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Phytother Res. 2011 Nov;25(11):1586-95. doi: 10.1002/ptr.3448. Epub 2011 Mar 11.

Protective effect of dietary tocotrienols against infection and inflammation-induced hyperlipidemia: an in vivo and in silico study.

Author information

1
Department of Biochemistry, J N Medical College, A M University, Aligarh, 202002, India; Department of Biotechnology, Integral University, Lucknow 226026, India. contactskhan@gmail.com

Abstract

Currently used hypolipidemic drugs, Fluvastatin and Atorvastatin, act via inhibiting the rate-limiting enzyme 3-hydroxy-3-methyl-glutaryl-coenzyme A (HMG-CoA) reductase of the mevalonate pathway. The associated severe side-effects of these statins led us to explore the therapeutic potentials of naturally occurring Tocomin (mixture of dietary α-, β-, γ- and δ-tocotrienols). Tocomin (10 mg) was orally administered daily for 10 days before and 12 h after bacterial lipopolysaccharide (200 μg) or 24 h after zymosan (20 mg) or turpentine (0.5 mL) to Syrian hamsters. The data showed that Tocomin significantly reduced the levels of plasma and lipoprotein lipids, cholesterol, apoB, small dense (sd)-LDL as well as LDL in the hyperlipidemia-induced hamsters. Further, the mechanism of action of α-, β-, γ- and δ-tocotrienols was validated by docking studies with HMG-CoA reductase enzyme using the Molegro Virtual Docker. The inhibition of HMG-CoA reductase predicted in terms of MolDockScore and interaction energy suggest the comparative potential in the descending order: Atorvastatin > Fluvastatin ~ δ > γ > β > α. The results favor the daily intake of naturally occurring tocotrienols as dietary supplement in the prevention and treatment of infection/inflammation induced dyslipidemia compared with the hypolipidemic drugs.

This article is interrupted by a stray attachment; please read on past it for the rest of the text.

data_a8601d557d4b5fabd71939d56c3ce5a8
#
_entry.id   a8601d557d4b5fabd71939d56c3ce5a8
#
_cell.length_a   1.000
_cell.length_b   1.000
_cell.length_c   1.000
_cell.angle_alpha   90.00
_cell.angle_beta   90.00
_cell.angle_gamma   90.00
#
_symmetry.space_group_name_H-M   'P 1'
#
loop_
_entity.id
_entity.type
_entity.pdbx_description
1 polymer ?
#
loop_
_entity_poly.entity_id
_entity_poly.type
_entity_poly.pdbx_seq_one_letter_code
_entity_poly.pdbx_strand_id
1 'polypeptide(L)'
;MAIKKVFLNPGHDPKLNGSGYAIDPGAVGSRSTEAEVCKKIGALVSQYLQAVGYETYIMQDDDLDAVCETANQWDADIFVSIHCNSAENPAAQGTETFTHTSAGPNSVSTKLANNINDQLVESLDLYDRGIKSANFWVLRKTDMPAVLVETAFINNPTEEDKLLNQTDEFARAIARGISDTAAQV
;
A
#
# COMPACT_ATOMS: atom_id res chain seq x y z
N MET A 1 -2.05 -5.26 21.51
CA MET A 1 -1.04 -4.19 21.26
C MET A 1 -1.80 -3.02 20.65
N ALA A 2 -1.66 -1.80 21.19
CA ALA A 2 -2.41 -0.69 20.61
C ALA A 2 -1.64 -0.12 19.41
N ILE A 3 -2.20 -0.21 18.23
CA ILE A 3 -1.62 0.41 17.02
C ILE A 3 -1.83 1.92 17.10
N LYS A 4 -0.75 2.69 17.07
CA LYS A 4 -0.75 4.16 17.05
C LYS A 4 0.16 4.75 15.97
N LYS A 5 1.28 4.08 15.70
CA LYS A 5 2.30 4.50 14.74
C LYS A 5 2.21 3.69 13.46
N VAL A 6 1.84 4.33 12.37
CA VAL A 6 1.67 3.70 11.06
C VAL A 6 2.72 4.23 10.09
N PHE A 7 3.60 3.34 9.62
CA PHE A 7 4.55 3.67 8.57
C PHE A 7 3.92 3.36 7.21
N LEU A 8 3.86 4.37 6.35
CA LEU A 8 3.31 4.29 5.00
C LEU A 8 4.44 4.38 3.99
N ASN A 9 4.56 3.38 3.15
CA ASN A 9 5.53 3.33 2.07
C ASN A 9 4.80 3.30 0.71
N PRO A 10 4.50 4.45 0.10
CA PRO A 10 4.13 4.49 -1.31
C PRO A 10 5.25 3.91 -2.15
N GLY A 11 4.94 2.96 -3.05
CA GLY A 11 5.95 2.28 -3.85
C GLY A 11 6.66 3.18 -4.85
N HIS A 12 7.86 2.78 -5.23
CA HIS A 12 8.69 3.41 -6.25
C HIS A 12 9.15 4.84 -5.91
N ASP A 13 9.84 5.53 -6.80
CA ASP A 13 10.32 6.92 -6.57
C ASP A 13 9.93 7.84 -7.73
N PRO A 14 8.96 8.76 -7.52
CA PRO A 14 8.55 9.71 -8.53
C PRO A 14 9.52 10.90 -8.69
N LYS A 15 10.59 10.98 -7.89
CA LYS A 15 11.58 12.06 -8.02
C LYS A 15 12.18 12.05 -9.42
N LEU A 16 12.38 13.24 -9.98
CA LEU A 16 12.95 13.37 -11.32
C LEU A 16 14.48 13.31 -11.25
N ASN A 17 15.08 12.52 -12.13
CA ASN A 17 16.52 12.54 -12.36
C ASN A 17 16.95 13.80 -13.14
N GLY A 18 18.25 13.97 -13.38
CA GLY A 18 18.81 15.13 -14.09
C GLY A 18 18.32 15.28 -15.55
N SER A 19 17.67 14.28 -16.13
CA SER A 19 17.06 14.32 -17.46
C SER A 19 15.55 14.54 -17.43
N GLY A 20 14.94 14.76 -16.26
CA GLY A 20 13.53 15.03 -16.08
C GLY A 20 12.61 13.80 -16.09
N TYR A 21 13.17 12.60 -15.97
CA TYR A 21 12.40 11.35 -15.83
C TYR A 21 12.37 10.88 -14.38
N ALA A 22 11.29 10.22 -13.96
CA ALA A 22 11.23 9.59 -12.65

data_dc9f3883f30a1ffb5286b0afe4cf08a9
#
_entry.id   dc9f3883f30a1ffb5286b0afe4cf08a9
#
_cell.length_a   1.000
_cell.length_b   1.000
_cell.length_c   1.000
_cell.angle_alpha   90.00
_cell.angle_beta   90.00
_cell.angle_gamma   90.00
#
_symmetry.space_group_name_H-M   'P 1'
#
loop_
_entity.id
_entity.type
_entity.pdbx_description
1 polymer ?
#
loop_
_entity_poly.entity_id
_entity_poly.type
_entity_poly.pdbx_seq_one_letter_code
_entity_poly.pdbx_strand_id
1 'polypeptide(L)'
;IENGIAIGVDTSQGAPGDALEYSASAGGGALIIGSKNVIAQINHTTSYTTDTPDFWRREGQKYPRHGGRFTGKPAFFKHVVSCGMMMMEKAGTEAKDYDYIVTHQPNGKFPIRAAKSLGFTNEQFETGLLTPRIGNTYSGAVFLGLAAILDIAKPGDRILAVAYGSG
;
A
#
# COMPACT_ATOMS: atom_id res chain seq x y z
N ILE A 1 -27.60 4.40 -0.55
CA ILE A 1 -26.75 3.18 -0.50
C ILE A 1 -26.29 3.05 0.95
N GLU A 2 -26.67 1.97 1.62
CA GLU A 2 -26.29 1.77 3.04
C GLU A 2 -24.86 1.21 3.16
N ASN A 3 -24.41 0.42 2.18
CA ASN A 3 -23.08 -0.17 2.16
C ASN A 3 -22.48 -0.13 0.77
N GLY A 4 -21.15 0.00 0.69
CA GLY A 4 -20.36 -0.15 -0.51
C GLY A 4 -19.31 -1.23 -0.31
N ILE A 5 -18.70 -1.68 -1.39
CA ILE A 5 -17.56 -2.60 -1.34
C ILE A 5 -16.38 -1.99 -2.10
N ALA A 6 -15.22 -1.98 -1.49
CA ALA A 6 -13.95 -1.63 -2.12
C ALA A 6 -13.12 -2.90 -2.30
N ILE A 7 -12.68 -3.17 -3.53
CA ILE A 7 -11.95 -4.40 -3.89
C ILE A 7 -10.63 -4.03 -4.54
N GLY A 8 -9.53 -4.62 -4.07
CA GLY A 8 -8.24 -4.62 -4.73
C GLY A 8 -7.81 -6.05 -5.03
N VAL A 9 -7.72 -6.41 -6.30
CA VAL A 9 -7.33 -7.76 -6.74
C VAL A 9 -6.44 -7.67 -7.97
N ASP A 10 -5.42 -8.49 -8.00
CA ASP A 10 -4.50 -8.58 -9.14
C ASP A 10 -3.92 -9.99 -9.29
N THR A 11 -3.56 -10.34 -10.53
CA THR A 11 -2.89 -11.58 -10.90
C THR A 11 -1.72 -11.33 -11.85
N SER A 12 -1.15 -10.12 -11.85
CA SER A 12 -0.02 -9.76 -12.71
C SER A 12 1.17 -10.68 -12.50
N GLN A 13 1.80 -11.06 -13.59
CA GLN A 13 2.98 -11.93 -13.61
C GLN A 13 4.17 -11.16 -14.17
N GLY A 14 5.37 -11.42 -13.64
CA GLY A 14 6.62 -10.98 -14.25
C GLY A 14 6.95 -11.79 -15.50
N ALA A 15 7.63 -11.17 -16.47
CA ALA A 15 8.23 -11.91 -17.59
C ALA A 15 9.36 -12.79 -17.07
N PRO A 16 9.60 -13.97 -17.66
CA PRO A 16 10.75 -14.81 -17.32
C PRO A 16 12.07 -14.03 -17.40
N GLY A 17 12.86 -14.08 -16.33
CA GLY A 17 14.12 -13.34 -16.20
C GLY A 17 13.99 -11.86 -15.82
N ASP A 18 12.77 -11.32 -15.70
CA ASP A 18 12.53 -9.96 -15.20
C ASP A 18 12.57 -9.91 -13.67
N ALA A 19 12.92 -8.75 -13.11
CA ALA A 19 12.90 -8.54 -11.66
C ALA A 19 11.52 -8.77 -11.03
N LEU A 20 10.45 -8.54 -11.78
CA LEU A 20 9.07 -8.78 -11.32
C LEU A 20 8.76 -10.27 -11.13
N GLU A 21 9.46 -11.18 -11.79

PMID:
21394808
DOI:
10.1002/ptr.3448
[Indexed for MEDLINE]

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